Working through the worksheet, I showed them a shortcut for making fractions into decimals when the denominator is 5. They can just multiply the original fraction, both the top and bottom by two to get a fraction over 10, which is a lot easier to change into decimal form. After showing them the shortcut, I came up with problems not on the worksheet.

"But that's not on the worksheet!"

"Yeah, I know. I'm trying to challenge you."

And they really stepped it up and applied what they had just learned to the new problems. It was nice to know that they could adapt to new math rules and tricks.

When working with fractions, I find it really helpful to draw a fraction circle and ask them to color in sections. We also had a set of decimals they needed to change into percents which involves moving the decimal point. Once they understood the rule, they raced each other to finish and I 'quizzed' them on their answers afterwards.

I was so impressed and told them they were superstars (I even drew stars on their papers) because we finished early. I let them choose candy cane flavors and said bye for now. I'll miss them while I'm on vacation, but I'll have something to look forward to when I get back.

## Thursday, December 3, 2009

### Connections

After a few weeks of volunteering, it seems like I'm slowly but surely building relationships with my students.

One of my groups has been touch and go because the math format changes from week to week. Sometimes we're working on reviewing for a test and playing a Jeopardy game, and other weeks we're doing group work on a new topic. This week we worked on arrays and played a game with different size arrays. Only two of my students were at school yesterday which was nice. I had more attention to give to both of them, and I felt like I got to know them a lot better because of the small size.

One of my students shared stories with me while we were playing the game, and it's really helpful to connect with them. I talked with her about the Nutcracker and how their class is going to the Urban Nutcracker performance in a few weeks. She also told me she practiced her multiplication tables in the morning before coming to school and the roles her parents play in getting ready. I'm glad she feels comfortable enough to share with me and to talk freely. My other student I hadn't had much of a chance to talk to, but he's an energetic and eager young man who knows his arrays and multiplication tables well. He also enforced taking turns "I got the game cards, you gotta spread them out now." Overall, it was a very productive session. I also let the kids pick arrays for me to do with them and they tried to stump me, but it didn't quite work. :)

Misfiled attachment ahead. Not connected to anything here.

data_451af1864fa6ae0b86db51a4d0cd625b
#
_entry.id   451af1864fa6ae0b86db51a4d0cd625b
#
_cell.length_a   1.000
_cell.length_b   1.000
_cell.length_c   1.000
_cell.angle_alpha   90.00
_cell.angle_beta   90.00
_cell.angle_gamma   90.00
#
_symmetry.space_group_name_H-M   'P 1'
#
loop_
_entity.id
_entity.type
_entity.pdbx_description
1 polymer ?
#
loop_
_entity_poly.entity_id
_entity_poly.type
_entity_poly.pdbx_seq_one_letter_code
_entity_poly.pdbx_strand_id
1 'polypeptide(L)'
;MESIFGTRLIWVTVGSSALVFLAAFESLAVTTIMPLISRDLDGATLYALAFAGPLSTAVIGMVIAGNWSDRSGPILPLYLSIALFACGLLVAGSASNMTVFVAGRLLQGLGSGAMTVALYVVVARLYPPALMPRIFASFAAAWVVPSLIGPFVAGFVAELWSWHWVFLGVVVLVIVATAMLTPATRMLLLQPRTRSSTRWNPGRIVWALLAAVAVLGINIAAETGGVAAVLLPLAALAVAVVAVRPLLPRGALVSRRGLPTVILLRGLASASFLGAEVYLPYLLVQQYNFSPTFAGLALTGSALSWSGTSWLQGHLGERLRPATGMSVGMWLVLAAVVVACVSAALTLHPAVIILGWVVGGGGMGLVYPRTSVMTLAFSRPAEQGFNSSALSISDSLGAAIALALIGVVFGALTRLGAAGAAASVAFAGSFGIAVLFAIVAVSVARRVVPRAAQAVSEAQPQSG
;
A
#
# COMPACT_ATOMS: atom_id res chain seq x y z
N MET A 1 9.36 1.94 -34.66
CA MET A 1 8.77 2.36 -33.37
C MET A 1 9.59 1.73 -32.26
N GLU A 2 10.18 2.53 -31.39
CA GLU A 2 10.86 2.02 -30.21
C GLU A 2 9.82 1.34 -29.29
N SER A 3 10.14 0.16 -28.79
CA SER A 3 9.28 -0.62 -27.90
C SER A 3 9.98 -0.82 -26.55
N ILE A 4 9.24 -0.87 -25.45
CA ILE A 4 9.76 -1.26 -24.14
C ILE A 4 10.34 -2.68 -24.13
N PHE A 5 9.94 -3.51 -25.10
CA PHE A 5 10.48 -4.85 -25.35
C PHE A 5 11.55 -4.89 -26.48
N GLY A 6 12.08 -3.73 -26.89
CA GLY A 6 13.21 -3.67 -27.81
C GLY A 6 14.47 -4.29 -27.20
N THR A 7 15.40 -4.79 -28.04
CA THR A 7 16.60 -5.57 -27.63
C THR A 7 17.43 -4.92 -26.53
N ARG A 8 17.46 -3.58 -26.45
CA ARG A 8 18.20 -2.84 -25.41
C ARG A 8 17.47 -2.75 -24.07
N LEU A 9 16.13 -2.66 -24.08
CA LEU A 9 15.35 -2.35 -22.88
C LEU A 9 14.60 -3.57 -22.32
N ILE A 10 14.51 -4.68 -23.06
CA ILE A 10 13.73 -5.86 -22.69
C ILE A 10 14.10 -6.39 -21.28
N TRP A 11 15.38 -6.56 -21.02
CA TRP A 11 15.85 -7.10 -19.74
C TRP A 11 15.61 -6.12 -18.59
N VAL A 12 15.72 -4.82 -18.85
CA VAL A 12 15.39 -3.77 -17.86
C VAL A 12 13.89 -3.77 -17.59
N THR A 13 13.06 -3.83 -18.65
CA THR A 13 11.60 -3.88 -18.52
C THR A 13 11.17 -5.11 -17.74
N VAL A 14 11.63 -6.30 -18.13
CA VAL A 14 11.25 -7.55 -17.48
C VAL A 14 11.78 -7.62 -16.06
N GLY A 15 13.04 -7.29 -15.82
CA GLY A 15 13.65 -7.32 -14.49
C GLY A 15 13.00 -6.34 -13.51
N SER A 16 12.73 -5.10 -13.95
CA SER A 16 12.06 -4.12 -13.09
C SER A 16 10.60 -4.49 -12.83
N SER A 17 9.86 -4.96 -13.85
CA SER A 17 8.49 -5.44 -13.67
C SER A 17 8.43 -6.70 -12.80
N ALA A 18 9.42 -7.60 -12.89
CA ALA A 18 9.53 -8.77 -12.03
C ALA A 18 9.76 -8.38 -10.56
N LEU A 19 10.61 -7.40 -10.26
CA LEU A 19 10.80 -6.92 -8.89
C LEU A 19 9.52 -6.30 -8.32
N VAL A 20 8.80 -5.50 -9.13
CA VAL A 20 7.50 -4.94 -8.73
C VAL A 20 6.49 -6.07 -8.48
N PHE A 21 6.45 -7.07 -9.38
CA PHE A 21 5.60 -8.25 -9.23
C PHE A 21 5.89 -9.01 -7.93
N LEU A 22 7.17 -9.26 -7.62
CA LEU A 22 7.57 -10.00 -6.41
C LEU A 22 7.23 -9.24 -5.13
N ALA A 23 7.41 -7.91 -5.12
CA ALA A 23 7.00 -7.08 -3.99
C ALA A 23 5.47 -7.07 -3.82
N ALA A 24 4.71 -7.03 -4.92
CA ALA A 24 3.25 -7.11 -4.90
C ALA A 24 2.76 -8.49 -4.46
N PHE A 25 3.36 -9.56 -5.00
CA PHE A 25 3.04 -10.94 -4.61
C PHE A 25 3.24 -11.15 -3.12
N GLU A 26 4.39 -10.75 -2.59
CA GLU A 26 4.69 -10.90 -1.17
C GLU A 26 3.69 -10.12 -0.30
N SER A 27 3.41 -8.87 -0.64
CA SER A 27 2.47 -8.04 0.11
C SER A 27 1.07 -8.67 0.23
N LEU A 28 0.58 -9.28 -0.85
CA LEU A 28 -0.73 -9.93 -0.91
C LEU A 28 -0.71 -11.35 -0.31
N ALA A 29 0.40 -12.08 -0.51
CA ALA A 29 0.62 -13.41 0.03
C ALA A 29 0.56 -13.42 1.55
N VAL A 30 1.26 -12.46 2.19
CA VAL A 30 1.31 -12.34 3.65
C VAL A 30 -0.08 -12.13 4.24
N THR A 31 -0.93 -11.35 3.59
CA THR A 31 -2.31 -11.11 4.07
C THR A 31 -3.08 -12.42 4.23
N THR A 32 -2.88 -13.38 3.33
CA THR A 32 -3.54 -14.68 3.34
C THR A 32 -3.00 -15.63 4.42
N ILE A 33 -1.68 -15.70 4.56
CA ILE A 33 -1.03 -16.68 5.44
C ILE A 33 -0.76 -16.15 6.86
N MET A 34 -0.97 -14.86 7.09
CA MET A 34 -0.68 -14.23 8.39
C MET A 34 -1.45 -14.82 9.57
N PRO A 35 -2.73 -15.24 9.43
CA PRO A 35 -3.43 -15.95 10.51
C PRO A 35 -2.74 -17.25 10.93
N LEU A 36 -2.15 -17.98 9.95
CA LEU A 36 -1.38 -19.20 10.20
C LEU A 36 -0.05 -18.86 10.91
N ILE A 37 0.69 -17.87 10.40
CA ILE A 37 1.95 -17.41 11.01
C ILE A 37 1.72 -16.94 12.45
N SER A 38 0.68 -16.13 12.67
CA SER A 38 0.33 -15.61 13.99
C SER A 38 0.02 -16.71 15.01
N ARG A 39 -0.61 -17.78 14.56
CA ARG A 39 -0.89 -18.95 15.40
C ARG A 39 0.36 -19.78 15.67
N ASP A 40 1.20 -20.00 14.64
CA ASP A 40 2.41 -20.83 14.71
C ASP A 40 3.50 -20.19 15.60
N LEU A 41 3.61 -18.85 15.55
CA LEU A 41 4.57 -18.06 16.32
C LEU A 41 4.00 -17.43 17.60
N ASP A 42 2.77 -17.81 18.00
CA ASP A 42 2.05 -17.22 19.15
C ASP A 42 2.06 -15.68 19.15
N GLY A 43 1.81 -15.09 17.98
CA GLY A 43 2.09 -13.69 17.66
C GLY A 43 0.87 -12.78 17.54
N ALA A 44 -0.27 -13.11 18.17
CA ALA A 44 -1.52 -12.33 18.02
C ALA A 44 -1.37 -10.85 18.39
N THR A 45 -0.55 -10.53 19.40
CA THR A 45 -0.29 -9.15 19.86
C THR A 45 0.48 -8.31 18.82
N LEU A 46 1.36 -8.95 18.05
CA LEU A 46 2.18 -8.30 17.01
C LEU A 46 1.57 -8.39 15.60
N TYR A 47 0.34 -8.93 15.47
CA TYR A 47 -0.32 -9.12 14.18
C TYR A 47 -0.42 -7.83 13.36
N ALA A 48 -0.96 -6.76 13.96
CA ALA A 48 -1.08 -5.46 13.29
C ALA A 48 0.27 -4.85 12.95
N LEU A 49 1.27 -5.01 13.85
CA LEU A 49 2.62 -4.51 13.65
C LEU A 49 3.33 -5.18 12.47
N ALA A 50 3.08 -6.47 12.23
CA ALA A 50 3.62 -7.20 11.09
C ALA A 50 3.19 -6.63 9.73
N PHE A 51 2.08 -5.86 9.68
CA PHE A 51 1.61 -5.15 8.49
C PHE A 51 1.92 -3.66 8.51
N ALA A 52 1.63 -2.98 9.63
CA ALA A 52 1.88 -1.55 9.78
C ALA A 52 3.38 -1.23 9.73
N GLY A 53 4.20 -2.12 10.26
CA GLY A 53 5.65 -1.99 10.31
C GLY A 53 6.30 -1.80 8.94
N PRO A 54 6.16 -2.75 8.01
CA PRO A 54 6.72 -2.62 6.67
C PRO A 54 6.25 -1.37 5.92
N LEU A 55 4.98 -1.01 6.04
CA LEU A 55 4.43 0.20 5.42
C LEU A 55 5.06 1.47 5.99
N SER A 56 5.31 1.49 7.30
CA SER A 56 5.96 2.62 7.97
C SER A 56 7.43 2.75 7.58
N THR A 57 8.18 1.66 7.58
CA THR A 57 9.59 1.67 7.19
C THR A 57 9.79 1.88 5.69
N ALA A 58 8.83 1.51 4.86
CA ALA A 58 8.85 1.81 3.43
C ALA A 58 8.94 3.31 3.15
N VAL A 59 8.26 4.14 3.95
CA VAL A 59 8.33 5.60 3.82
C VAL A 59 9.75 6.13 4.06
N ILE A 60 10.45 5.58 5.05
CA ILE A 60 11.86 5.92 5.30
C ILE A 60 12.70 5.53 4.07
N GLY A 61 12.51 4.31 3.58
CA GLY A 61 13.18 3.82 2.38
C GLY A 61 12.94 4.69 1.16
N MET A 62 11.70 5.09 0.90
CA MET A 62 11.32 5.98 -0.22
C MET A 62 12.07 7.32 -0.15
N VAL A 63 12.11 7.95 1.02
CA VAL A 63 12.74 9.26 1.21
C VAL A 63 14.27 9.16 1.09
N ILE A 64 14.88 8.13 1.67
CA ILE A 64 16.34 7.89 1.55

With my Horseshoe group, we moved out of the classroom and working at a table in the hall. I got to chat with them as we were walking from the class and found out their ages and got to connect with one of my students who wrote a story about his favorite animal.

This session was a little more tough because we were working on fractions, changing to decimals and adding different denominator fractions. It's tough even for adults, so explaining to the kids was difficult. We started with decimals first and the kids seemed to know what they were doing when we went over it as a group, but when I asked them to do it by themselves they struggled quite a bit. I was a crutch for them in guiding them through the long division, but I couldn't get them to understand the long division steps on their own papers.

We managed to get through maybe half of the problems, then we switched to adding fractions. This worksheet seemed easier for the kids and we walked through those steps to get their answers. I skipped problems that would've taken more time to explain so that we could understand the process clearly.

One of my students took it upon himself to try the hard problem and got frustrated. He didn't quite finish the problem and seemed down, so as we were walking back to class, I helped him go through the rest of the problem and he did just fine. I wish there was more time to work with each student one on one because he wouldn't have gotten to that frustration point if I had been sitting right next to him. He's independent and didn't want to ask for help, but if he had had the help, he wouldn't have been so disappointed in himself. I tried to cheer him up and told him he tried a really hard problem and managed to get pretty far, which I think he appreciated, but I'll try to give him more attention next time.

One of my groups has been touch and go because the math format changes from week to week. Sometimes we're working on reviewing for a test and playing a Jeopardy game, and other weeks we're doing group work on a new topic. This week we worked on arrays and played a game with different size arrays. Only two of my students were at school yesterday which was nice. I had more attention to give to both of them, and I felt like I got to know them a lot better because of the small size.

One of my students shared stories with me while we were playing the game, and it's really helpful to connect with them. I talked with her about the Nutcracker and how their class is going to the Urban Nutcracker performance in a few weeks. She also told me she practiced her multiplication tables in the morning before coming to school and the roles her parents play in getting ready. I'm glad she feels comfortable enough to share with me and to talk freely. My other student I hadn't had much of a chance to talk to, but he's an energetic and eager young man who knows his arrays and multiplication tables well. He also enforced taking turns "I got the game cards, you gotta spread them out now." Overall, it was a very productive session. I also let the kids pick arrays for me to do with them and they tried to stump me, but it didn't quite work. :)